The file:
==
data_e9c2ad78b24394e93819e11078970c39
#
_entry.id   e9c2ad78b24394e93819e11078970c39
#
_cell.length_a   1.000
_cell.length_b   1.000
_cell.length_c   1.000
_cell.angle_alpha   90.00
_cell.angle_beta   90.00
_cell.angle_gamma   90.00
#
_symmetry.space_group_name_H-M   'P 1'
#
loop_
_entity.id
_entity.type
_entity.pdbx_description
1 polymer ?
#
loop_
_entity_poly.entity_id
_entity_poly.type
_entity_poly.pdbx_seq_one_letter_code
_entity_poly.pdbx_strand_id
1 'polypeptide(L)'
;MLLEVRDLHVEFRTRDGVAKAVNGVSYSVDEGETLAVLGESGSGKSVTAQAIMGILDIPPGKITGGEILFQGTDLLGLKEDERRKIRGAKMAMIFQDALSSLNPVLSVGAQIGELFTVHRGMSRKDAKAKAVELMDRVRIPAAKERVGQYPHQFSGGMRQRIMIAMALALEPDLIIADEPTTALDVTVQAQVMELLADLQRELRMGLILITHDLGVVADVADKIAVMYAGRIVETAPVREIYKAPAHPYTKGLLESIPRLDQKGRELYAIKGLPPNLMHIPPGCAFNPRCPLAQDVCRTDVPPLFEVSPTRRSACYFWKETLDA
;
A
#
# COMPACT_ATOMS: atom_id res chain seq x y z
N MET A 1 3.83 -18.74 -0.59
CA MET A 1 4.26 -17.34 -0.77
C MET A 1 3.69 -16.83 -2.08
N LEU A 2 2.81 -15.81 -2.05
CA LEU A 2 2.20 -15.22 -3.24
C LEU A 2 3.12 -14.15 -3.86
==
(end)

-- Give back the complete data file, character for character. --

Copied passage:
data_e9c2ad78b24394e93819e11078970c39
#
_entry.id   e9c2ad78b24394e93819e11078970c39
#
_cell.length_a   1.000
_cell.length_b   1.000
_cell.length_c   1.000
_cell.angle_alpha   90.00
_cell.angle_beta   90.00
_cell.angle_gamma   90.00
#
_symmetry.space_group_name_H-M   'P 1'
#
loop_
_entity.id
_entity.type
_entity.pdbx_description
1 polymer ?
#
loop_
_entity_poly.entity_id
_entity_poly.type
_entity_poly.pdbx_seq_one_letter_code
_entity_poly.pdbx_strand_id
1 'polypeptide(L)'
;MLLEVRDLHVEFRTRDGVAKAVNGVSYSVDEGETLAVLGESGSGKSVTAQAIMGILDIPPGKITGGEILFQGTDLLGLKEDERRKIRGAKMAMIFQDALSSLNPVLSVGAQIGELFTVHRGMSRKDAKAKAVELMDRVRIPAAKERVGQYPHQFSGGMRQRIMIAMALALEPDLIIADEPTTALDVTVQAQVMELLADLQRELRMGLILITHDLGVVADVADKIAVMYAGRIVETAPVREIYKAPAHPYTKGLLESIPRLDQKGRELYAIKGLPPNLMHIPPGCAFNPRCPLAQDVCRTDVPPLFEVSPTRRSACYFWKETLDA
;
A
#
# COMPACT_ATOMS: atom_id res chain seq x y z
N MET A 1 3.83 -18.74 -0.59
CA MET A 1 4.26 -17.34 -0.77
C MET A 1 3.69 -16.83 -2.08
N LEU A 2 2.81 -15.81 -2.05
CA LEU A 2 2.20 -15.22 -3.24
C LEU A 2 3.12 -14.15 -3.86